1917 Review

Sam Mendes’s one shot war film is one of the greatest movie experiences of all time.

One Shot Kill 

1917 is a technical masterpiece that manages to present an engaging World War I story while never losing sight of its intensity. It seamlessly weaves together moments of tension, emotion, and heroism all within its 2 hour run time without taking you out of the experience. Using superb film making and camera work to bring you into the trenches and battles, 1917 is an amazing war film that will be remembered for years to come. 

During World War I, two British soldiers must cross over into enemy territory and deliver a message to their troops before they walk into a trap. They must cross through enemy lines and push through to save over 1,600 men and avert a terrible tragedy. 

From the moment the film begins, you can feel the urgency and intensity of their mission and that is achieved due to the excellent camera work and cinematography. If you haven’t heard yet, 1917 is filmed and presented to look like it was all one shot with no camera cuts and alternate angles provided. This is such an impressive feat of film making to accomplish! All thought there are one or two times where you feel that the film takes a cut, it is amazing how seamless the movie transitions from one area to the next. 

The camera follows our characters through many different environments including the trenches, mines, farms, ruins, and forests with almost minimal cuts. This makes the film feel more urgent and heart stopping because it feels as if we are actually there with these characters. The one shot technique truly engrosses you in the experience and encapsulates the feeling of what it may truly feel like to be at war. 

The film also does a great job and showing the true peril of war and bringing you in on the emotions. You feel as if the characters never have a moment to breathe and that something is always going to go wrong on their journey. You are constantly holding your breath, scared, anxious, and frightened as to what happens next that when it does happen you are either sighing a small bit of relief, or ramping up in intensity for the characters to get to their next destination. That kind of attachment is rarely seen in movies today, but it is all enhanced here in 1917 again due to the one shot experience. 

The movie is not just an all out war experience with tension and action at every turn, it also isn’t afraid to have a quieter somber moment to show how the characters are feeling. When the characters are tense, you are tense, when they are scared, you scared, when they feel defeated and have lost hope, you feel that same weight on your soldiers. Having these quieter moments dispersed throughout the film allows the movie to breathe but also keep you wrapped up in the larger conflict at hand.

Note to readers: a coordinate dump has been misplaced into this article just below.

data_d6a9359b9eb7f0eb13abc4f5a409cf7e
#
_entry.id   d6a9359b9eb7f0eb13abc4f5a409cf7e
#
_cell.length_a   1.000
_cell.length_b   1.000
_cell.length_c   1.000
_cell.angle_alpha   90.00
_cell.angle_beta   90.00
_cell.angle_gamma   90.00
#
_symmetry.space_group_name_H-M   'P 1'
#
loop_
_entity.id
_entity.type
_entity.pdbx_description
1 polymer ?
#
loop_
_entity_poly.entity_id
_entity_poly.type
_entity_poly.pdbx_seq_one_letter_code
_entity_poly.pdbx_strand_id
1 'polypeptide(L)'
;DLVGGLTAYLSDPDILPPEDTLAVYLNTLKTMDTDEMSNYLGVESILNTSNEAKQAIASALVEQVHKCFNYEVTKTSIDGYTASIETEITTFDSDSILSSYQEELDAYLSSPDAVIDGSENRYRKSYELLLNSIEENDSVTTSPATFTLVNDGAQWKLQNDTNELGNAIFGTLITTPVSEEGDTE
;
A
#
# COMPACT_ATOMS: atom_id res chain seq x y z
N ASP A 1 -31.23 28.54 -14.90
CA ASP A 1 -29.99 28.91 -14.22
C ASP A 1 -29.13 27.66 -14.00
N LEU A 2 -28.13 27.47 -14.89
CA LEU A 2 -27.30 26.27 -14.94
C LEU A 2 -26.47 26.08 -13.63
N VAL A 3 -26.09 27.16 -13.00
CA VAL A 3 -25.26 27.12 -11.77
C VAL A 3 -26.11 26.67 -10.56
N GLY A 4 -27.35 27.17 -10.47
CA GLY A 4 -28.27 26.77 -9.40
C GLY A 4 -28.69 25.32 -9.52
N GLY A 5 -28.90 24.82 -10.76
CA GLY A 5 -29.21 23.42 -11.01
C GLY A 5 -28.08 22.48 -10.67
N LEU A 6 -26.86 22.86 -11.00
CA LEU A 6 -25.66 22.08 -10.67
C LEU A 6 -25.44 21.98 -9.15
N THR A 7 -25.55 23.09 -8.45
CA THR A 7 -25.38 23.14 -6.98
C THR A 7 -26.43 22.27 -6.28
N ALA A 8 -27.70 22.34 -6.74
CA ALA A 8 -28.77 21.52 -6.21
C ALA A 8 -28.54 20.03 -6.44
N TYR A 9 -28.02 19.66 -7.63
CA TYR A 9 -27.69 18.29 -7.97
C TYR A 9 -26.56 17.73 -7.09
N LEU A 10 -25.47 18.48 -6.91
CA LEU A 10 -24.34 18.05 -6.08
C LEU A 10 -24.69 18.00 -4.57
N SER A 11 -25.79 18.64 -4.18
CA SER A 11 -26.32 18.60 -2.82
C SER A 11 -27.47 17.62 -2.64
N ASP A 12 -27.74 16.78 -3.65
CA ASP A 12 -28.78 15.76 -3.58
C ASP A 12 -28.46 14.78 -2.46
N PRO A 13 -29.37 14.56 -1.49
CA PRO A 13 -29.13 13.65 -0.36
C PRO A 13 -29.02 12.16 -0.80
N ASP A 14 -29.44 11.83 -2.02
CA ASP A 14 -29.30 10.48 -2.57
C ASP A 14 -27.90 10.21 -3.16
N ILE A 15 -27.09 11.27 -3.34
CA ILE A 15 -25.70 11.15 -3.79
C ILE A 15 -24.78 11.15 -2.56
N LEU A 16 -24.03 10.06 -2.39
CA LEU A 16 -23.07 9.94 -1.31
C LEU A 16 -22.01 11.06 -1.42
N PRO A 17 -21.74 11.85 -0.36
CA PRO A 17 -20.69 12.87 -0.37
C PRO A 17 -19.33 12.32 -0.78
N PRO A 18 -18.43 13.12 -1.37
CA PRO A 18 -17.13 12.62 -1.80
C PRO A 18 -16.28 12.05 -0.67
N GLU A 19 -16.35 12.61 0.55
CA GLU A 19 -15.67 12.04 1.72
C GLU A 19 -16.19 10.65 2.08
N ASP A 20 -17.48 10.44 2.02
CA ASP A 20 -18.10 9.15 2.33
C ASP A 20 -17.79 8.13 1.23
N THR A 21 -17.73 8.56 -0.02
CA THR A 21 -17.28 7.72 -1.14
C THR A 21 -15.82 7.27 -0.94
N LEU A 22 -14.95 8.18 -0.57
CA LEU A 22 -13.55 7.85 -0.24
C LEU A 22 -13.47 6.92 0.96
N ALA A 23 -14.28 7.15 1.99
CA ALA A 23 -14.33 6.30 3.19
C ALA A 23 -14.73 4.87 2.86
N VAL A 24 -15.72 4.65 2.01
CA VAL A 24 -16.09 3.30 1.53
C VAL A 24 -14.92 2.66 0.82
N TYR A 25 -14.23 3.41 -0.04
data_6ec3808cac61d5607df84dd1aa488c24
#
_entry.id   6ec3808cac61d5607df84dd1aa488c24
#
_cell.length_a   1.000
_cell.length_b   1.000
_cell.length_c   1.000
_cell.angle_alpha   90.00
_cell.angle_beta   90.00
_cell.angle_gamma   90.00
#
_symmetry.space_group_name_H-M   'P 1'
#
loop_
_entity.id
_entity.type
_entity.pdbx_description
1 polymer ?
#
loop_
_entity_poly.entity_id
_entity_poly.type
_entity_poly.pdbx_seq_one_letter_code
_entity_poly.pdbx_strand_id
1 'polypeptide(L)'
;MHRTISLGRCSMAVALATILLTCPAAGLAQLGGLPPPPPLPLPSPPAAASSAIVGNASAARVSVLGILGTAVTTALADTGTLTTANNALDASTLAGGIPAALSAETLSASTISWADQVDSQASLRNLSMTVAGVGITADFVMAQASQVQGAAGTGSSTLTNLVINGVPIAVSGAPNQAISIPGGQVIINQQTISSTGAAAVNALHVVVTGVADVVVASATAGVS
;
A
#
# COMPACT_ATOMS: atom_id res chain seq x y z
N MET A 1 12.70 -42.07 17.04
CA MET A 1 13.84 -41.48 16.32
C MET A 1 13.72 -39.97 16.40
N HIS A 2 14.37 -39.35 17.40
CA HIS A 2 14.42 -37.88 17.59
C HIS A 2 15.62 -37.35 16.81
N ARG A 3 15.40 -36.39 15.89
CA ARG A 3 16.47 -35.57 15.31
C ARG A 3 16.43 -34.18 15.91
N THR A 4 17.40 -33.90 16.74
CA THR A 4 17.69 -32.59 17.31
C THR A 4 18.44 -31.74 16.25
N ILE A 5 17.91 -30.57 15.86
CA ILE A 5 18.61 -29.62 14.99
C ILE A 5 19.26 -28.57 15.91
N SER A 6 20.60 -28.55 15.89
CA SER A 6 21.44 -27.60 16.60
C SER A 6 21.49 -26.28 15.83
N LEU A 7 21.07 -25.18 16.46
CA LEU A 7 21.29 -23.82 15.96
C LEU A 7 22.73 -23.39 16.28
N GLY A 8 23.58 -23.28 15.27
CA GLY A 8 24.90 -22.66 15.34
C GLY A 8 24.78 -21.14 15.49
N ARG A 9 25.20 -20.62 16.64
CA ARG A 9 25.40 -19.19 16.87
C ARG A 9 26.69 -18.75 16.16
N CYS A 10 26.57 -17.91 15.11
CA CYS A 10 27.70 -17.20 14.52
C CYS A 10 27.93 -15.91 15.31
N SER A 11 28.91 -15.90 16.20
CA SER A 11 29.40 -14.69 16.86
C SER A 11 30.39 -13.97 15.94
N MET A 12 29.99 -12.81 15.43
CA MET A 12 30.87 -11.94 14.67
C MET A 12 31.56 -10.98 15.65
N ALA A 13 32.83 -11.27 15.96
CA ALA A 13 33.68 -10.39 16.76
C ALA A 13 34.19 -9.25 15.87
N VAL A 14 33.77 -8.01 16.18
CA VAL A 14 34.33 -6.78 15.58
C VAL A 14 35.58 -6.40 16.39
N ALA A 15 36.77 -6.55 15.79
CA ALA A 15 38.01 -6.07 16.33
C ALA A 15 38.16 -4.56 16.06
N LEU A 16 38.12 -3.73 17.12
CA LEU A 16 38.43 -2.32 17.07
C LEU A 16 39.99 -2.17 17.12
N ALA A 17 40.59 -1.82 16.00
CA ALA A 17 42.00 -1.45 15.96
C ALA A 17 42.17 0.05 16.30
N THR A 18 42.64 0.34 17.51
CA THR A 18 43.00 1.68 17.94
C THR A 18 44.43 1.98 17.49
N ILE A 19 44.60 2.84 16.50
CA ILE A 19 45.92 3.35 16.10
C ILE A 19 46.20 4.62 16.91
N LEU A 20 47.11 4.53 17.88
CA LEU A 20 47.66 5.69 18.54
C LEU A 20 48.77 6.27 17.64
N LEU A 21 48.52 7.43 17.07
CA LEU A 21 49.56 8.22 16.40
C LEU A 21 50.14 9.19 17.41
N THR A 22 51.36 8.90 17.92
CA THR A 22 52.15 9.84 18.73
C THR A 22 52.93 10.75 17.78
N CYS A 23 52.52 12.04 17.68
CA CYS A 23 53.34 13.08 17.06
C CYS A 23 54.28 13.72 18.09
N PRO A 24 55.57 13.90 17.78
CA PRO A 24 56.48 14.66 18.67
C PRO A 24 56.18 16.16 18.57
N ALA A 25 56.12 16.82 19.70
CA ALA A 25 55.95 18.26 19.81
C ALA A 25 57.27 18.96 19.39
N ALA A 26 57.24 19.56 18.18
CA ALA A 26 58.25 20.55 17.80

And speaking of the action, the one shot experience enhances every battle and gunshot to a new level of cinema. There is a sequence where a character is just running through some ruins constantly taking gunfire from surrounding enemies, and you feel that at any moment he could be hit and die in that instant. It’s something that is so visceral and raw that it begs to be experienced in the theater with full surround sound and a huge screen. 

On the character side of things, the film has given us two great protagonists to follow throughout the journey. One character has his brother on the front lines of the mission they are trying to avert which adds to the urgency of their mission from the familial side. The other character we don’t learn too much about, but he is able to portray quieter and more emotional moments when the movie goes in that direction. Similar to Dunkirk, this isn’t so much of a character movie than it is a technical film making experience to marvel at. While the character development does hurt the movie, it didn’t detract from the overall experience. 

1917 is a true technical filmmaker achievement and deserves numerous praises for not only its superb camera work, but it’s investing narrative as well. The mission is simple yet urgent, and constantly following these characters from each new location allows the tension to elevate in a new cinematic experience. While the character development isn’t the most fleshed out, it doesn’t take away from the larger conflict at hand. This is a film that needs to be seen in theaters and is quite possibly one of the greatest war movies of all times. I highly recommend you watch this movie as soon as possible!

(A) Intense

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